Raymone Carter was among the one-album wonders of the early '90s -- he recorded one album but wasn't heard from after that. And it's too bad that the vocalist didn't have a longer recording career, because he showed some potential on this self-titled debut album, an urban contemporary outing with both hip-hop and pop elements. This out-of-print CD, which was produced by the well-known Michael Omartian, is often mindful of hip-hop, but it is just as mindful of pop -- and considering Omartian's background, that isn't surprising. Omartian, after all, has worked with everyone from Donna Summer to Rod Stewart to Kenny Loggins. So when he produces an urban contemporary album and co-writes several of the songs, it is likely to have a lot of pop/crossover appeal; Carter's debut is no exception, and the singer's influences include Bobby Brown, Michael Jackson, Babyface, Jermaine Stewart, and Prince. Carter isn't as daring or adventurous as Prince -- few urban contemporary singers are -- but he does incorporate elements of Prince's Minneapolis sound. Although not a five-star masterpiece, this is a likable effort that deserved more attention than it received. But Carter's debut fell through the cracks, which is surprising given Omartian's track record -- one would expect a CD that Omartian produced and co-wrote several songs for to do better. Nonetheless, Carter's only Reprise release is worth obtaining you can track down a copy.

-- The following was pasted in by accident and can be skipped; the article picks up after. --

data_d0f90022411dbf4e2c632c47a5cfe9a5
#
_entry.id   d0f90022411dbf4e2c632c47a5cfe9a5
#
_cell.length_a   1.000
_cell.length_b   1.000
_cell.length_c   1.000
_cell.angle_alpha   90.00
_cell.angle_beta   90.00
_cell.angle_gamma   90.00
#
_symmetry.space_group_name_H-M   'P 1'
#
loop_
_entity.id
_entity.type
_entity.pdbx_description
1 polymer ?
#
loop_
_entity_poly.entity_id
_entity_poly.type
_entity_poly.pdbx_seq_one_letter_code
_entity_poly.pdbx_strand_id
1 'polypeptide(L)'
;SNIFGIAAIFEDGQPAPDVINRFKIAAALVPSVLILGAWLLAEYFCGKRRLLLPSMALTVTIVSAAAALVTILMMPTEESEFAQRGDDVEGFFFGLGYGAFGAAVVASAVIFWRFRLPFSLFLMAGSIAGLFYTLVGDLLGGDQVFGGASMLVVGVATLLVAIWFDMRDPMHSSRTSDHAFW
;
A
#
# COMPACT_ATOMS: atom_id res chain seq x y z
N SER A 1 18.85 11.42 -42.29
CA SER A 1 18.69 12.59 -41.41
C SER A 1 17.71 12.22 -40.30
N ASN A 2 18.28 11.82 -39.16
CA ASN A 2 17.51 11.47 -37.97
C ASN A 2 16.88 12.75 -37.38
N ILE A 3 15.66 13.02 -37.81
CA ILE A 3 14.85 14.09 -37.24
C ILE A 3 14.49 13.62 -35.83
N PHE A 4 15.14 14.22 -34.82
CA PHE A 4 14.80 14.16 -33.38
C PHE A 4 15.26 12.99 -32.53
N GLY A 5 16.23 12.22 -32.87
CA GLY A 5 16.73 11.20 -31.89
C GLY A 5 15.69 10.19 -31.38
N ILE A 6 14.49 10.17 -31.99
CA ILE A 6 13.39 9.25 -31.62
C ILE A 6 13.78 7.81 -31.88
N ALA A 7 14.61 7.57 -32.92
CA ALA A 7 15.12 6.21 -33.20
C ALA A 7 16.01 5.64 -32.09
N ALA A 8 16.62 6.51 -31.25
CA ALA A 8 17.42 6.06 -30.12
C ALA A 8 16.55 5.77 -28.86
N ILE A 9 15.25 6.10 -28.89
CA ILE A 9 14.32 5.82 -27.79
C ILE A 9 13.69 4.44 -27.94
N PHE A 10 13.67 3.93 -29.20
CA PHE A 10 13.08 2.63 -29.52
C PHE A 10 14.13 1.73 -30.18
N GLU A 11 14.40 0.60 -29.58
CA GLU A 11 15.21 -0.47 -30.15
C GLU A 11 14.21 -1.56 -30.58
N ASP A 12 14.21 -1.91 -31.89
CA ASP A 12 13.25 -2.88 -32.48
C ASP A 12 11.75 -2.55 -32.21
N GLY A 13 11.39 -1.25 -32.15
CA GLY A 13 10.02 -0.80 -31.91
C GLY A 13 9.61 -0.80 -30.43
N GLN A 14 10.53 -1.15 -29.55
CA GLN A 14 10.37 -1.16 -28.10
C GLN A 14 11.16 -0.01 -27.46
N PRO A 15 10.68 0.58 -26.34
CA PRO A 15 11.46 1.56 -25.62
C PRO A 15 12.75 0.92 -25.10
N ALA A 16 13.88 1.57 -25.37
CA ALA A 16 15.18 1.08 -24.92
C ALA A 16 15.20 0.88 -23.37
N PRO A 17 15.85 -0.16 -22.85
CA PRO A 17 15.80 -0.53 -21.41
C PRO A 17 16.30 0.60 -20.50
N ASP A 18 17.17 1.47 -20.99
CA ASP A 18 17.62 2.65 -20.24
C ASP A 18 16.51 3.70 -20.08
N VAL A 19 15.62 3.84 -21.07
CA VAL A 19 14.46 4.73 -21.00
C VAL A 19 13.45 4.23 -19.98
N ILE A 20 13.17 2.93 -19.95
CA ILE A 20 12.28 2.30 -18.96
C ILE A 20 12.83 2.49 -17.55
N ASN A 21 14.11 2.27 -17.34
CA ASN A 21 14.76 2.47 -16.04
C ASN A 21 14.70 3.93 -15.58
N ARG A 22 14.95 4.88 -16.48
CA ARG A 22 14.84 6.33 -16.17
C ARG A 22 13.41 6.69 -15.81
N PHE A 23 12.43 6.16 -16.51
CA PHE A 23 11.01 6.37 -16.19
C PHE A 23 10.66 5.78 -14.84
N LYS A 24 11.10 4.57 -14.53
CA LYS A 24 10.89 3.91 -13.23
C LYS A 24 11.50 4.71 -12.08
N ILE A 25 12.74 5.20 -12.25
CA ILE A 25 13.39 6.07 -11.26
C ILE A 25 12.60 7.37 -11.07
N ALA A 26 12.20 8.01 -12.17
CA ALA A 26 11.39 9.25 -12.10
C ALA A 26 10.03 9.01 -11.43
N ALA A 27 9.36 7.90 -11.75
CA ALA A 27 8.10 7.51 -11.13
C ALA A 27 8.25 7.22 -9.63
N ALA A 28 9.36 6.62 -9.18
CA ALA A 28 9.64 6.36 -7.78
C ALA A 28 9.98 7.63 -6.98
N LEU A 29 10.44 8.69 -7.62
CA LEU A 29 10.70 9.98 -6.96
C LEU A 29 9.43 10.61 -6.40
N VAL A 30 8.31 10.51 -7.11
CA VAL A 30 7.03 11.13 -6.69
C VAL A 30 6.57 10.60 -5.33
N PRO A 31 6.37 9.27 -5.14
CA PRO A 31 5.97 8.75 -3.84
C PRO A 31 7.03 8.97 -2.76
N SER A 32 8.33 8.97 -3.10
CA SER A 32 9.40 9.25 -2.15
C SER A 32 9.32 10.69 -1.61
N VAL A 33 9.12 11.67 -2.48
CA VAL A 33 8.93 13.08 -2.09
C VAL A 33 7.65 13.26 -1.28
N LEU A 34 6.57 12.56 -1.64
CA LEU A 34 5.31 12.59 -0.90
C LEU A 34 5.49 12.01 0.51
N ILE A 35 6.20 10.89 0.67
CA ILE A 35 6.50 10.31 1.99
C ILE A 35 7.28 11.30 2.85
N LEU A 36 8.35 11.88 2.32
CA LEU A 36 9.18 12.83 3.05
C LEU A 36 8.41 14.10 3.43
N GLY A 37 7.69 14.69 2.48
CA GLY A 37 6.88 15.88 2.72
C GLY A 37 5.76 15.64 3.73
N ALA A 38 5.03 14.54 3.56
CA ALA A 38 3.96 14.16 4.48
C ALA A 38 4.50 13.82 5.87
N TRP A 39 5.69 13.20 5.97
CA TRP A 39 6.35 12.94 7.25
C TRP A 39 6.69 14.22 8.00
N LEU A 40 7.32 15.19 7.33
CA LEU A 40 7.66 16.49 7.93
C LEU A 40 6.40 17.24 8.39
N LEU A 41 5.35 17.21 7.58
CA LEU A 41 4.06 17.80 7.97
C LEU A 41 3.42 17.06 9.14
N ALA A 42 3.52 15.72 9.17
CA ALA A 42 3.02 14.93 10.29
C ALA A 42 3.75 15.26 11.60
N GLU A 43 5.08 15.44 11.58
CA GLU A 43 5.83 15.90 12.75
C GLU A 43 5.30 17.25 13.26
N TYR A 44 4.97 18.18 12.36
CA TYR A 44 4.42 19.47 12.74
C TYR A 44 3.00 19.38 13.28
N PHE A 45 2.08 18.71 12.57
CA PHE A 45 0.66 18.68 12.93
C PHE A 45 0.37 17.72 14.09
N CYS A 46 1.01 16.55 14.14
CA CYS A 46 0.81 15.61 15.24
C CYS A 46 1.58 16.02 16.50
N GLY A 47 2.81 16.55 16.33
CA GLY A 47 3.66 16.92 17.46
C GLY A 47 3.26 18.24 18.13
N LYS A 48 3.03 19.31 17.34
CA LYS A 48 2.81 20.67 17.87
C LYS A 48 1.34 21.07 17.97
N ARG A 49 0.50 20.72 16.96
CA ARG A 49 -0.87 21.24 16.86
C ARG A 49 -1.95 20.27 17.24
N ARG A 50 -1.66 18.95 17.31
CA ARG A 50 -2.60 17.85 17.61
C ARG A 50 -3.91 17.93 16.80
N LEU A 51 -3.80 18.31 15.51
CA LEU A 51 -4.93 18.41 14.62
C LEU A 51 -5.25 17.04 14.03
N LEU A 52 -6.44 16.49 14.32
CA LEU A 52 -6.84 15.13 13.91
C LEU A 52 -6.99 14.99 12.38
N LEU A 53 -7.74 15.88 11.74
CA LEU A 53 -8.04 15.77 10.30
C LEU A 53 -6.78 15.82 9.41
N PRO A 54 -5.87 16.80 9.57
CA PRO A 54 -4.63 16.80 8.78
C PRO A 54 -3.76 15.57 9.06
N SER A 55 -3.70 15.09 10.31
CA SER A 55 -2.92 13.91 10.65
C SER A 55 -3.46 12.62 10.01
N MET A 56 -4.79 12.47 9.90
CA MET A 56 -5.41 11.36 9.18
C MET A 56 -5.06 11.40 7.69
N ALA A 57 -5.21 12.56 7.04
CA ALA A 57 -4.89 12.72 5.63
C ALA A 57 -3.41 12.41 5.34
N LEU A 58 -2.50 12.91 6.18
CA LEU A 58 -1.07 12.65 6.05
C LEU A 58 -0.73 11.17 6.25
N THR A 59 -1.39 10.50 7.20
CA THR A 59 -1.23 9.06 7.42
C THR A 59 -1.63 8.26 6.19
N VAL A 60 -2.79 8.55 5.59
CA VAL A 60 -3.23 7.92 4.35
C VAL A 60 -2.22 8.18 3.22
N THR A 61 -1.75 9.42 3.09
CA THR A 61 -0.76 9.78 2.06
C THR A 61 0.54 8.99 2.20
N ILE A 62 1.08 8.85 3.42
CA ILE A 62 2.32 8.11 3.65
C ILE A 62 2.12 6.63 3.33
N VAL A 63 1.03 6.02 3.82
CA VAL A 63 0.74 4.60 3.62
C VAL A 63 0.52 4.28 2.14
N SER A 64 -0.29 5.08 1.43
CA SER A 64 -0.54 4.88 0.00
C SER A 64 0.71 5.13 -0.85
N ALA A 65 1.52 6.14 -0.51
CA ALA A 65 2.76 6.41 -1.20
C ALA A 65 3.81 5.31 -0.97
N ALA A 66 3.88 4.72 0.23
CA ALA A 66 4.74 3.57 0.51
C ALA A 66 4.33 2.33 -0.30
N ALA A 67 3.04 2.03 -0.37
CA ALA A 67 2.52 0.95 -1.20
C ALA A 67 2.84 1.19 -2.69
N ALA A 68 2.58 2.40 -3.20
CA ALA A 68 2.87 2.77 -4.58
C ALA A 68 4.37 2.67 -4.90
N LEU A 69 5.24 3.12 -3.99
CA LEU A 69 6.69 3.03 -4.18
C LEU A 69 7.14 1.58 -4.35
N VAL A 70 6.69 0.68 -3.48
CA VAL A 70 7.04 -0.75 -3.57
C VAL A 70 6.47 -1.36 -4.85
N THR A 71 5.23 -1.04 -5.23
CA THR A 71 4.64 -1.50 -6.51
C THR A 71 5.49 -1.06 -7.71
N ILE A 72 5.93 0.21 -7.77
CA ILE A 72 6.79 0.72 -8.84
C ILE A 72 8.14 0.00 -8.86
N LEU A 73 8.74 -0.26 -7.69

AllMusic Review by Alex Henderson